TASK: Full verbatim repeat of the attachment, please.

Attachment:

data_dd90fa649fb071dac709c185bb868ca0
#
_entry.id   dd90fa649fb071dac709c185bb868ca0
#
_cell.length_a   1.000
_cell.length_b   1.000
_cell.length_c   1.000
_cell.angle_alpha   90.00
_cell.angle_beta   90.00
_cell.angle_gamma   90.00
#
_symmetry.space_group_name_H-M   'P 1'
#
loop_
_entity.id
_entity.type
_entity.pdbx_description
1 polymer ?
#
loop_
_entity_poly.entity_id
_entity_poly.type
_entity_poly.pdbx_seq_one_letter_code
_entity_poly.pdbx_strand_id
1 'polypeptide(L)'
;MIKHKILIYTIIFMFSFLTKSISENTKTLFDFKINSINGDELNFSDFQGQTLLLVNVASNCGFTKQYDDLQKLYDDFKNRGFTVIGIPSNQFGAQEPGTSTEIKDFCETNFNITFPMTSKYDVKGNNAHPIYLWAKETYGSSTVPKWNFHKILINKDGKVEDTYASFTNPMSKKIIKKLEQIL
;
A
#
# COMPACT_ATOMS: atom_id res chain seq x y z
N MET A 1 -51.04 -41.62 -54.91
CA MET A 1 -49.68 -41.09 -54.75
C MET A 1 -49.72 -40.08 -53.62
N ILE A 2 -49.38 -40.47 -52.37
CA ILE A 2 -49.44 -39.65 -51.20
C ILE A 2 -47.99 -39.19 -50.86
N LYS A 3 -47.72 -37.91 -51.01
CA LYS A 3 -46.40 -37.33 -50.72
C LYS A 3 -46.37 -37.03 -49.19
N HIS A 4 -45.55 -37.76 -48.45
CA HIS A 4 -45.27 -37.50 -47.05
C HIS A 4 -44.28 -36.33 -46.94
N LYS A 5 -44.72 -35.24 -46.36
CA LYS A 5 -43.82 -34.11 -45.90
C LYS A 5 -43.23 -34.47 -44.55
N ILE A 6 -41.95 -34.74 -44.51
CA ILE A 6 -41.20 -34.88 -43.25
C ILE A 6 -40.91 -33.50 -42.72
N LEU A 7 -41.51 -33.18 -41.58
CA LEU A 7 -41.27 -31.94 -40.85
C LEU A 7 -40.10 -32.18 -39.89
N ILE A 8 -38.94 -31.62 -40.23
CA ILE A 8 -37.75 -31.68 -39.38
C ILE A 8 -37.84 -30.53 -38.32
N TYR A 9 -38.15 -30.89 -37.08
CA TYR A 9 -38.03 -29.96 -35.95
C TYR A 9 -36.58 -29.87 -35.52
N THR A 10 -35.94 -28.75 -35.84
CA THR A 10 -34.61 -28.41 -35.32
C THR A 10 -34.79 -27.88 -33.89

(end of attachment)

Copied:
data_dd90fa649fb071dac709c185bb868ca0
#
_entry.id   dd90fa649fb071dac709c185bb868ca0
#
_cell.length_a   1.000
_cell.length_b   1.000
_cell.length_c   1.000
_cell.angle_alpha   90.00
_cell.angle_beta   90.00
_cell.angle_gamma   90.00
#
_symmetry.space_group_name_H-M   'P 1'
#
loop_
_entity.id
_entity.type
_entity.pdbx_description
1 polymer ?
#
loop_
_entity_poly.entity_id
_entity_poly.type
_entity_poly.pdbx_seq_one_letter_code
_entity_poly.pdbx_strand_id
1 'polypeptide(L)'
;MIKHKILIYTIIFMFSFLTKSISENTKTLFDFKINSINGDELNFSDFQGQTLLLVNVASNCGFTKQYDDLQKLYDDFKNRGFTVIGIPSNQFGAQEPGTSTEIKDFCETNFNITFPMTSKYDVKGNNAHPIYLWAKETYGSSTVPKWNFHKILINKDGKVEDTYASFTNPMSKKIIKKLEQIL
;
A
#
# COMPACT_ATOMS: atom_id res chain seq x y z
N MET A 1 -51.04 -41.62 -54.91
CA MET A 1 -49.68 -41.09 -54.75
C MET A 1 -49.72 -40.08 -53.62
N ILE A 2 -49.38 -40.47 -52.37
CA ILE A 2 -49.44 -39.65 -51.20
C ILE A 2 -47.99 -39.19 -50.86
N LYS A 3 -47.72 -37.91 -51.01
CA LYS A 3 -46.40 -37.33 -50.72
C LYS A 3 -46.37 -37.03 -49.19
N HIS A 4 -45.55 -37.76 -48.45
CA HIS A 4 -45.27 -37.50 -47.05
C HIS A 4 -44.28 -36.33 -46.94
N LYS A 5 -44.72 -35.24 -46.36
CA LYS A 5 -43.82 -34.11 -45.90
C LYS A 5 -43.23 -34.47 -44.55
N ILE A 6 -41.95 -34.74 -44.51
CA ILE A 6 -41.20 -34.88 -43.25
C ILE A 6 -40.91 -33.50 -42.72
N LEU A 7 -41.51 -33.18 -41.58
CA LEU A 7 -41.27 -31.94 -40.85
C LEU A 7 -40.10 -32.18 -39.89
N ILE A 8 -38.94 -31.62 -40.23
CA ILE A 8 -37.75 -31.68 -39.38
C ILE A 8 -37.84 -30.53 -38.32
N TYR A 9 -38.15 -30.89 -37.08
CA TYR A 9 -38.03 -29.96 -35.95
C TYR A 9 -36.58 -29.87 -35.52
N THR A 10 -35.94 -28.75 -35.84
CA THR A 10 -34.61 -28.41 -35.32
C THR A 10 -34.79 -27.88 -33.89